Featured Research

from universities, journals, and other organizations

Small clusters of islet amyloid polypeptides may contribute to diabetes

Date:
January 27, 2010
Source:
American Journal of Pathology
Summary:
Researchers have discovered that small clusters (oligomers) of islet amyloid polypeptides (IAPPs) may contribute to the onset of type 2 diabetes mellitus.

A group led by Dr. Peter C. Butler of the University of California, Los Angeles, CA has discovered that small clusters (oligomers) of islet amyloid polypeptides (IAPPs) may contribute to the onset of type 2 diabetes mellitus.

These results are presented in the February 2010 issue of The American Journal of Pathology.

Type 2 diabetes, or non-insulin-dependent diabetes, is characterized by high blood glucose in the presence of insulin resistance. Rates of diabetes doubled in the United States between 1990 and 2005, with nearly 23.6 million people diagnosed with diabetes.

In patients with type 2 diabetes, beta cells, the cells in the pancreas that secrete insulin, are progressively lost, and this loss is often associated with the accumulation of misfolded proteins, in particular IAPP. Similar amyloid protein accumulation has been implicated in the pathogenesis of diverse neurodegenerative diseases including Alzheimer, Parkinson's, and Huntington's disease. Gurlo et al explored the role of IAPP amyloids in type 2 diabetes pathology. They discovered that small clusters (oligomers) of IAPP formed within the beta cells and disrupted the membranes required for insulin secretion. These oligomers were also found in beta cells in human patients with type 2 diabetes. Moreover, IAPP oligomers also disrupted mitochondrial membranes, which can result in beta cell death.

Gurlo et al suggest that "IAPP toxic oligomers form within the secretory pathway in beta cells, to an increased extent in [type 2 diabetes] and as a function of obesity. … Taking the present study along with the known properties of toxic IAPP oligomers to induce membrane damage, we conclude that toxic oligomers may contribute to the beta cell dysfunction and apoptosis characteristic of type 2 diabetes."


Story Source:

The above story is based on materials provided by American Journal of Pathology. Note: Materials may be edited for content and length.


Journal Reference:

  1. Gurlo T, Ryazantsev S, Huang C-j, Yeh MW, Reber HA, Hines OJ, O'Brien TD, Glabe TG, Butler PC. Evidence for Proteotoxicity in beta-cells in Type 2 Diabetes, Toxic Islet Amyloid Polypeptide Oligomers form Intracellularly in the Secretory Pathway. American Journal of Pathology, 2010; 176: 861-869 DOI: 10.2353/ajpath.2010.090532

Cite This Page:

American Journal of Pathology. "Small clusters of islet amyloid polypeptides may contribute to diabetes." ScienceDaily. ScienceDaily, 27 January 2010. <www.sciencedaily.com/releases/2010/01/100122003104.htm>.
American Journal of Pathology. (2010, January 27). Small clusters of islet amyloid polypeptides may contribute to diabetes. ScienceDaily. Retrieved April 19, 2014 from www.sciencedaily.com/releases/2010/01/100122003104.htm
American Journal of Pathology. "Small clusters of islet amyloid polypeptides may contribute to diabetes." ScienceDaily. www.sciencedaily.com/releases/2010/01/100122003104.htm (accessed April 19, 2014).

Share This



More Health & Medicine News

Saturday, April 19, 2014

Featured Research

from universities, journals, and other organizations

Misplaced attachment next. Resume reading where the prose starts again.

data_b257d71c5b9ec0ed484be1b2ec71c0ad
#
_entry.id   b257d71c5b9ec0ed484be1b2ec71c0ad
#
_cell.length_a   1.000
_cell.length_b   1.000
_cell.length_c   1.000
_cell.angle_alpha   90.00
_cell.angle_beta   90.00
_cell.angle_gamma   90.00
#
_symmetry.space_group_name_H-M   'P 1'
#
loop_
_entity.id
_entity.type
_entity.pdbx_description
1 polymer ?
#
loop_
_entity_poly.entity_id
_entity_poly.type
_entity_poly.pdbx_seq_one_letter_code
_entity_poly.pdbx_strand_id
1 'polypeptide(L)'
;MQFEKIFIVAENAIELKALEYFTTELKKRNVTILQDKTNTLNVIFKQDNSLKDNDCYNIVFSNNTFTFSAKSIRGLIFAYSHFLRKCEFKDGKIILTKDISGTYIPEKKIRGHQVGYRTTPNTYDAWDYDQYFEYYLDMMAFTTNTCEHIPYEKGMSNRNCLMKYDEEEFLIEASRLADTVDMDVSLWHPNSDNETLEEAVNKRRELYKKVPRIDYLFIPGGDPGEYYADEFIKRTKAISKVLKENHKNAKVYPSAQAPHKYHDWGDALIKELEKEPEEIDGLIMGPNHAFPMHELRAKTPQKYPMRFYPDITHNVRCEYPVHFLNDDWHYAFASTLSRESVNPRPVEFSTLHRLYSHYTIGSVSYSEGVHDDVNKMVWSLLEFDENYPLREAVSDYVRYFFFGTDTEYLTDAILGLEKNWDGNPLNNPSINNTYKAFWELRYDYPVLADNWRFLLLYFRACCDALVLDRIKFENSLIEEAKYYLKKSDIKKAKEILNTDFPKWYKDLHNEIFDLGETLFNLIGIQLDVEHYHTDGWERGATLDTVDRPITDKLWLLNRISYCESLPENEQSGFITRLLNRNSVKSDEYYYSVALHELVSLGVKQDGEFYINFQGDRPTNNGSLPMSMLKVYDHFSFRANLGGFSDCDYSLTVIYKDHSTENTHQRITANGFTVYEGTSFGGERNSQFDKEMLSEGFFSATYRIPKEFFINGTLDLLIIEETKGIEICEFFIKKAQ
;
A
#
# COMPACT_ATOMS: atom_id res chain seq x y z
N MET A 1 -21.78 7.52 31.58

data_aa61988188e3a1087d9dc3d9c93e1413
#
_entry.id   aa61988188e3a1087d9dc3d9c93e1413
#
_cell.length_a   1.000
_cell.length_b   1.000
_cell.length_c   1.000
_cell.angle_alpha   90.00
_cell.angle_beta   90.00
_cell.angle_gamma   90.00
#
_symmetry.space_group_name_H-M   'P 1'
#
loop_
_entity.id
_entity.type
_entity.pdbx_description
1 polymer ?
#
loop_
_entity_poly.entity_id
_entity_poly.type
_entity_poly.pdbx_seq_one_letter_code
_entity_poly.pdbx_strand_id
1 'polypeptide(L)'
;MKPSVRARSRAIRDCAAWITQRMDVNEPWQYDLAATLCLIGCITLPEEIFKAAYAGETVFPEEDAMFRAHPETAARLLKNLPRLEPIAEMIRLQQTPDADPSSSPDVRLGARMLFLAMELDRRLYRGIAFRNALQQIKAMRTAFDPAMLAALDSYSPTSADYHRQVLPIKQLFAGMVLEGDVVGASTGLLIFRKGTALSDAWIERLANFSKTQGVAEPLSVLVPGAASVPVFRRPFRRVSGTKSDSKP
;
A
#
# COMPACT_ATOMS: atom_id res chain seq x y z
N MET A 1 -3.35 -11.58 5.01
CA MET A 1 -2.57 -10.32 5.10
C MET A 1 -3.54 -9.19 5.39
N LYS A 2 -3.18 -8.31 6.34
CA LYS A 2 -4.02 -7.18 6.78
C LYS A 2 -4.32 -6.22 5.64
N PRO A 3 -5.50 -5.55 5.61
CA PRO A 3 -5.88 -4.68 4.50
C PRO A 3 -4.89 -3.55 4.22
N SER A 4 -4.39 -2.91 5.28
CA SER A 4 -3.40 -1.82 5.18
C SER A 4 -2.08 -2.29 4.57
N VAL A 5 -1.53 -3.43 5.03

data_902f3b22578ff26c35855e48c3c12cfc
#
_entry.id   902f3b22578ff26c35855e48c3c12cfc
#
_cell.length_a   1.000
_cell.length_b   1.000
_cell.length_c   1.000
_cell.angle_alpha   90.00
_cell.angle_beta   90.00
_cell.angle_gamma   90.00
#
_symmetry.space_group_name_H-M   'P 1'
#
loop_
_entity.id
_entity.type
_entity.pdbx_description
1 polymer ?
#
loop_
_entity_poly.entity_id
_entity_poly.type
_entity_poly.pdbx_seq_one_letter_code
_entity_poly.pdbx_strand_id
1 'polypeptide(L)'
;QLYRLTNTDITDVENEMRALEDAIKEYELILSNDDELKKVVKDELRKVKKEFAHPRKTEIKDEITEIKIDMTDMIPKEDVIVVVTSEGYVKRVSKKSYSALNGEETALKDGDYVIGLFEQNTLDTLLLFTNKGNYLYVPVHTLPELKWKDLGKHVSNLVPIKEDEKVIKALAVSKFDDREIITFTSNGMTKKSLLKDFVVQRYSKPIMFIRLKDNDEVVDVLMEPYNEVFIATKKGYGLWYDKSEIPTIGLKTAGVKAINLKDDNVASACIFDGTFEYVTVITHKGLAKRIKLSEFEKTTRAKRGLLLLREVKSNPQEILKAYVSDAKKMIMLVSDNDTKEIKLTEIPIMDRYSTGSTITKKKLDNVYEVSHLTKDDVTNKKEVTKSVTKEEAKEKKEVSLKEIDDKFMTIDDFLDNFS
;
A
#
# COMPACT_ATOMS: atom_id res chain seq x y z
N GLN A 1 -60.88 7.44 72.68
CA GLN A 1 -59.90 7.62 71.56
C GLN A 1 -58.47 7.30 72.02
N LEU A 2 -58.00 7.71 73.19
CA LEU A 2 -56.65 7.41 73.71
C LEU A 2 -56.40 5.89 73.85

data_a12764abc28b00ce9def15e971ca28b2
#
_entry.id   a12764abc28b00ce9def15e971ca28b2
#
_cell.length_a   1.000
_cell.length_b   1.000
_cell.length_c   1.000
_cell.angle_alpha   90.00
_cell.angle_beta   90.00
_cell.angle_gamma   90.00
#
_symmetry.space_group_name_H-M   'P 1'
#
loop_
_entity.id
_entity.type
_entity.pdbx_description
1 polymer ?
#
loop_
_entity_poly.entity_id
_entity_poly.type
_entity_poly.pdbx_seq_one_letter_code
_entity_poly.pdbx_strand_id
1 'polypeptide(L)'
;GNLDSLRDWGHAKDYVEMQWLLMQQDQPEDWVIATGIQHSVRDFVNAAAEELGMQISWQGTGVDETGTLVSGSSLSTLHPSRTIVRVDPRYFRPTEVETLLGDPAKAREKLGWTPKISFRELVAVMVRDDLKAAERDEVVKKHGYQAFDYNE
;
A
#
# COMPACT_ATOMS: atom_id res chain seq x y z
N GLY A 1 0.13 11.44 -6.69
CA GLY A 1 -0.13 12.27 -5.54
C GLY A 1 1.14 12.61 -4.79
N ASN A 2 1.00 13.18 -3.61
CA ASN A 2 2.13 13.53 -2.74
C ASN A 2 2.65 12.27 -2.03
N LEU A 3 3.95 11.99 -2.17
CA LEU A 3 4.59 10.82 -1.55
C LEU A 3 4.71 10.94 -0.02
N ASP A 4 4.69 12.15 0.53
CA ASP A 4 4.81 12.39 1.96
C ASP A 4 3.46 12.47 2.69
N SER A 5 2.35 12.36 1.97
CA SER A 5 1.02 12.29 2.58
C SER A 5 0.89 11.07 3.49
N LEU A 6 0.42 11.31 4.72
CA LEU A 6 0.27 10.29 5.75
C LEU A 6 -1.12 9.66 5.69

Featured Videos

from AP, Reuters, AFP, and other news services

Nine-Month-Old Baby Can't Open His Mouth

Nine-Month-Old Baby Can't Open His Mouth

Newsy (Apr. 19, 2014) Nine-month-old Wyatt Scott was born with a rare disorder called congenital trismus, which prevents him from opening his mouth. Video provided by Newsy
Powered by NewsLook.com
'Holy Grail' Of Weight Loss? New Find Could Be It

'Holy Grail' Of Weight Loss? New Find Could Be It

Newsy (Apr. 18, 2014) In a potential breakthrough for future obesity treatments, scientists have used MRI scans to pinpoint brown fat in a living adult for the first time. Video provided by Newsy
Powered by NewsLook.com
Little Progress Made In Fighting Food Poisoning, CDC Says

Little Progress Made In Fighting Food Poisoning, CDC Says

Newsy (Apr. 18, 2014) A new report shows rates of two foodborne infections increased in the U.S. in recent years, while salmonella actually dropped 9 percent. Video provided by Newsy
Powered by NewsLook.com
Scientists Create Stem Cells From Adult Skin Cells

Scientists Create Stem Cells From Adult Skin Cells

Newsy (Apr. 17, 2014) The breakthrough could mean a cure for some serious diseases and even the possibility of human cloning, but it's all still a way off. Video provided by Newsy
Powered by NewsLook.com

Search ScienceDaily

Number of stories in archives: 140,361

Find with keyword(s):
Enter a keyword or phrase to search ScienceDaily for related topics and research stories.

Save/Print:
Share:

Breaking News:
from the past week

In Other News

... from NewsDaily.com

Science News

Health News

Environment News

Technology News



Save/Print:
Share:

Free Subscriptions


Get the latest science news with ScienceDaily's free email newsletters, updated daily and weekly. Or view hourly updated newsfeeds in your RSS reader:

Get Social & Mobile


Keep up to date with the latest news from ScienceDaily via social networks and mobile apps:

Have Feedback?


Tell us what you think of ScienceDaily -- we welcome both positive and negative comments. Have any problems using the site? Questions?
Mobile: iPhone Android Web
Follow: Facebook Twitter Google+
Subscribe: RSS Feeds Email Newsletters
Latest Headlines Health & Medicine Mind & Brain Space & Time Matter & Energy Computers & Math Plants & Animals Earth & Climate Fossils & Ruins